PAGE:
Parents have been warned not to give their children unpasteurised (raw) milk after a 3 year old died and 4 other young children fell seriously ill after drinking this unprocessed milk in Australia.
What is raw milk?
It’s milk that has come direct from the cow without the pasteurisation process. Pasteurisation destroys many harmful bacteria commonly found in cows’ milk, including Salmonella, E coli, and Listeria. Raw milk may contain TB bacteria.
Raw milk has increased in popularity with people looking for natural, organic foods. It’s claimed that raw milk contains ‘good’ bacteria and nutrients that are killed in the pasteurisation process – however, a recent study by researchers at Stanford University School of Medicine found no evidence of this.
Is it legal in the UK?
In England, Wales and Northern Ireland, raw milk is legal. It isn’t available in supermarkets and can only be bought direct from a regulated dairy farm. Raw milk must carry a health warning but is sold as a drink. In Scotland, raw milk can not be sold.
In the Australian state of Victoria, where the toddler died, it is illegal to sell raw milk as a drink, but it can be sold as a cosmetic product. The milk that caused the child’s death was called Mountain View Organic Bath Milk. It was labelled very clearly as not being fit for human consumption.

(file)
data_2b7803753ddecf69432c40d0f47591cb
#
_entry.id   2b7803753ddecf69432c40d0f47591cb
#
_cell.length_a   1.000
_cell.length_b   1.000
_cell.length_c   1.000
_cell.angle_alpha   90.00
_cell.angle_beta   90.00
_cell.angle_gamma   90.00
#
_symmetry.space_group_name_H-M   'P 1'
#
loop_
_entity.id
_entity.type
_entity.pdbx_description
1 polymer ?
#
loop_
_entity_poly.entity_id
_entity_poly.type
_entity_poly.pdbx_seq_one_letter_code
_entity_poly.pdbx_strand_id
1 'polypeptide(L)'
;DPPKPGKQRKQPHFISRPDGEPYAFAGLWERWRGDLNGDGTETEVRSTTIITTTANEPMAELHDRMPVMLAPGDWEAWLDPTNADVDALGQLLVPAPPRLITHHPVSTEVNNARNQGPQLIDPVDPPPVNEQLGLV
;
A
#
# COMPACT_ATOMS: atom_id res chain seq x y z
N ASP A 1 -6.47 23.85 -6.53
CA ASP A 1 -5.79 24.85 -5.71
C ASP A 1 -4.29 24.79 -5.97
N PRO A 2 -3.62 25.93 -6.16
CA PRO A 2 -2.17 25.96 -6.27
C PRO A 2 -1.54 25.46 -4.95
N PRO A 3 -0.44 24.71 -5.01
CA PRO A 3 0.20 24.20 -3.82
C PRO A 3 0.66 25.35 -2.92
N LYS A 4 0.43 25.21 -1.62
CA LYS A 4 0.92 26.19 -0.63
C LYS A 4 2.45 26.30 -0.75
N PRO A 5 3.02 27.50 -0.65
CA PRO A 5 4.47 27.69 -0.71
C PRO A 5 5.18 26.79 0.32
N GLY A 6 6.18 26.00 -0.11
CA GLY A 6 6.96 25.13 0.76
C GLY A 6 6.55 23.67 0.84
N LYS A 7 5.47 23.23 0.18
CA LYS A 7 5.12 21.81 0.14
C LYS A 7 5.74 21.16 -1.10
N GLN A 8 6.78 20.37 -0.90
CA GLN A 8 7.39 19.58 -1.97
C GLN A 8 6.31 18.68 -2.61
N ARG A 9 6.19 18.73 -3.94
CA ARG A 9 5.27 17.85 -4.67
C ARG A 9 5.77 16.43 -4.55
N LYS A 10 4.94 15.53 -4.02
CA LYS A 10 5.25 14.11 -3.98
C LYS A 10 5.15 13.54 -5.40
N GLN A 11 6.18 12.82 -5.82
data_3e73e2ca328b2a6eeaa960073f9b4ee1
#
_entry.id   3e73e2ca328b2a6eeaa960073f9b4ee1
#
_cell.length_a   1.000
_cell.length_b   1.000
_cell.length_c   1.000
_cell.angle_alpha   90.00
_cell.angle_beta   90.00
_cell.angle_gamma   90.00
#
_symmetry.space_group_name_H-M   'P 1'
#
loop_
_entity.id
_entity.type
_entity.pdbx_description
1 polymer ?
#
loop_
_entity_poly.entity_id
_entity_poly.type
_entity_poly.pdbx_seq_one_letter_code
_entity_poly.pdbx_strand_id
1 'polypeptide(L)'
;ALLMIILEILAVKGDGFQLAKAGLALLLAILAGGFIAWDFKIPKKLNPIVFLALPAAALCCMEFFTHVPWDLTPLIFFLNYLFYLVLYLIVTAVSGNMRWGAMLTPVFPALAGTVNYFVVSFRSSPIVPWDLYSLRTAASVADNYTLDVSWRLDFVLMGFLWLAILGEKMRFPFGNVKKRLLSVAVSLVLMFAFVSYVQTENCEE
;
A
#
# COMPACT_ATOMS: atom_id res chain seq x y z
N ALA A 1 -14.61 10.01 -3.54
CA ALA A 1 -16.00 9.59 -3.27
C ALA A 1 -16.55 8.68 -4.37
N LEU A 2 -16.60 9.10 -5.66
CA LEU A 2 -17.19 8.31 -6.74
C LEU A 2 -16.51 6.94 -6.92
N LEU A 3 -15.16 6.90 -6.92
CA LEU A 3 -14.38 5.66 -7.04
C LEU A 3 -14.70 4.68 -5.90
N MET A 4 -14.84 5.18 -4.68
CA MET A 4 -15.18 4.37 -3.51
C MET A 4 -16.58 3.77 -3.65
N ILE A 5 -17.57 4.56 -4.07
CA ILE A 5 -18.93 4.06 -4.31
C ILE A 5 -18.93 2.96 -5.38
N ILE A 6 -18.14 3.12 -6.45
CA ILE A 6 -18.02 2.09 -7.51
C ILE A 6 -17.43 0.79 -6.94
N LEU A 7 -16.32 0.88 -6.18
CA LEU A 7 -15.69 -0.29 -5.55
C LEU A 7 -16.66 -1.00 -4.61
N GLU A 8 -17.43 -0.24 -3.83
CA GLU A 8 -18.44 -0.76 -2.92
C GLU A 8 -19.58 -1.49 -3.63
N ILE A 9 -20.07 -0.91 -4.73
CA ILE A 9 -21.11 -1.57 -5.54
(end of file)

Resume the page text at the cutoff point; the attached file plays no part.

However, the owner of the Mountain View Farm where the organic bath milk is produced admitted she’s aware that people drink the raw milk, according to Australian news site, The Age. “I know people drink it. It is a raw product – I don’t know why people drink it. I mean, I guess they feel that it’s healthy,” the farm owner Vicki Jones said.
What health warnings have been issued?
Following the toddler’s death, the Chief Health Officer in Victoria’s health department, Dr Rosemary Lester issued a warning about the health risks from drinking raw milk.
“Everyone is vulnerable to illness caused by the pathogens present in raw milk, but the risks are even greater for young children and for the elderly, those with underlying health problems, immunocompromised or pregnant,” she said. Dairy farmers can’t guarantee unpasteurised milk is free from harmful bacteria because “it’s impossible to sterilise milk without pasteurisation,” she added.
In the UK, the FSA repeated its advice just last month that young children and vulnerable people, including pregnant women, should not drink raw milk. This followed 6 cases of infection by the very dangerous strain of E coli (O157) due to drinking raw milk from 3 separate farms.
According to the FSA website, it is currently conducting a review of its raw milk drinking controls.
Is it safe to give your child unpasteurised cheese?
Cheeses made with unpasteurised milk undergo production processes which help to reduce the risk of dangerous bacteria and pathogens in the cheese. However, it is still safer to give your child cheese that has been pasteurised.